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3 mutchkins wyn 15s ; In the Leith Wynd in Alexr. Ross's

house 12 sh. Sum £56 19s. [The time of travel appears in No. 533, 1678.-) Accompt . . debursit be Allexr. Davidson ..

For a gang of shoon and naills to my horse 15s . . ferriers of Arderseire 12s; at Nerne 6s; at Forres 5s; at Spey syde 2s; at Elgin a nicht 24s; at miln of Cowie 10s; at Scots Miln a night 25s ; at Dee, boat 2s; at Cutties hillock 10s ; at Fettercairn a night £l; at the Daine Kirk 10s; at ye four mylle house a night £l; at Dundie 15s; To Gillanders to bring back


horse £3 3s; To ferrie at Dundie 3s; at Androw Carkadyes 2s 6d; at Cemua [Kennoway] 8s; Given be ye road to ye boyes 4s; For horse twixt Bruntisland and Dundie £2 4s; Ferry of Bruntiland 4s; Bruntiland a night £1 6s ; Carrying my wallet and boots Leith to Edr. 4s . [A lawyer's messenger, and economical, but it costs £18 18s from Chanonry to Edinburgh, and takes six days. There is

the time of post in No. 534, 1696.—Letter, addressed] ffor the much honoured the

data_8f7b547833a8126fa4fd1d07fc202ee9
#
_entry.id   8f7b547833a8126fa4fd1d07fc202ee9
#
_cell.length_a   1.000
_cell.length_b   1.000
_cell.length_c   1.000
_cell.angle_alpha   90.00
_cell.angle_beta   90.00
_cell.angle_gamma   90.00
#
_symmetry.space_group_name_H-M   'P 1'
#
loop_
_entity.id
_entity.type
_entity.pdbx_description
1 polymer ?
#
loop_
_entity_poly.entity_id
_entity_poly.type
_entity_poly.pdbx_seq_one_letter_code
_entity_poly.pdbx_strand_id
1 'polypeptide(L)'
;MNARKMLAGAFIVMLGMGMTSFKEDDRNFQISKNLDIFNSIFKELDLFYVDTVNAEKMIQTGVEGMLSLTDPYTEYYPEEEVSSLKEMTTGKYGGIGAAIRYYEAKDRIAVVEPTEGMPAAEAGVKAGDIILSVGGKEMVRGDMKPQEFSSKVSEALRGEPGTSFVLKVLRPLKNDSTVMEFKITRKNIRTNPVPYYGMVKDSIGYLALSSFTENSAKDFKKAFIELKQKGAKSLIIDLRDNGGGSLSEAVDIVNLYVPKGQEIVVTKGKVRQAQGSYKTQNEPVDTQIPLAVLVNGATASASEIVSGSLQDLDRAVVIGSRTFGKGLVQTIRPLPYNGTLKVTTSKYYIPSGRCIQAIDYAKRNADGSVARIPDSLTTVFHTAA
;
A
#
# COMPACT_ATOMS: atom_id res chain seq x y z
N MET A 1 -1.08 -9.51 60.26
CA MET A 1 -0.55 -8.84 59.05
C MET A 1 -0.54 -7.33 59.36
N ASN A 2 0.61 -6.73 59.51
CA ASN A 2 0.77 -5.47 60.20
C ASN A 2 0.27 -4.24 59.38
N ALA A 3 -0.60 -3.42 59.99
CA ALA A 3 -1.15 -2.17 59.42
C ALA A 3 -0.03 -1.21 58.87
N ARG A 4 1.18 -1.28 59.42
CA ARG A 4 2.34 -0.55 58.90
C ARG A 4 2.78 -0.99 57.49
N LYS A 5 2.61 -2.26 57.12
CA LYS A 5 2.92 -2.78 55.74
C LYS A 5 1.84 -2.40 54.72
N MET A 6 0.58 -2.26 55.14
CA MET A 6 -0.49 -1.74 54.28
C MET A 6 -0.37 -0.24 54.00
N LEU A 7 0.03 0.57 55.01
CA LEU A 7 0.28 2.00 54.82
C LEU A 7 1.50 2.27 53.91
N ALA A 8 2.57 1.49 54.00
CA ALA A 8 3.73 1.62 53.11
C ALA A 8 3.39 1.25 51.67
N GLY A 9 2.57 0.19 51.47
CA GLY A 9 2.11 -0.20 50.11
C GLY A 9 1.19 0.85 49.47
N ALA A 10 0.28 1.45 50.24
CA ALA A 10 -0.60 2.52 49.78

Provost and Baillies of Tayne-heast, heast. Edr. 13 Jully 1696 at six of the clock at night. I receaved your letter by Robt. Munro post, dated 25 last, with Easter Ferne's letter and your informatione against Jas. McCulloch, only Thursday last and on Fryday night ... his lybel . . against you, and yesterday being the Lord's Day I recd yr. letter by James Hay your post. (Thus a letter, evidently on pressing legal matters, took 14 days from Tain to Edinburgh.] Jo.

Davidson. [The state of the roads, even later, is well seen in No. 535, 1722.-) . . . Inquest appoynted at Tayne . . for

perambulating the bounds (15 names) sworn de fideli ffinds . . Rod to Kirkskaith ..2 feet taken off breadth .. by them that labour Saint Duthus Rigg . . digged in holes . . in Winter and spring neather man nor horse can go through .. but makes a Rod through Cadboll's arrable land . . Causeway from Tayne to Knockbreck . . lochs of water . . by adjacent heretors cutting earth and feall for their middins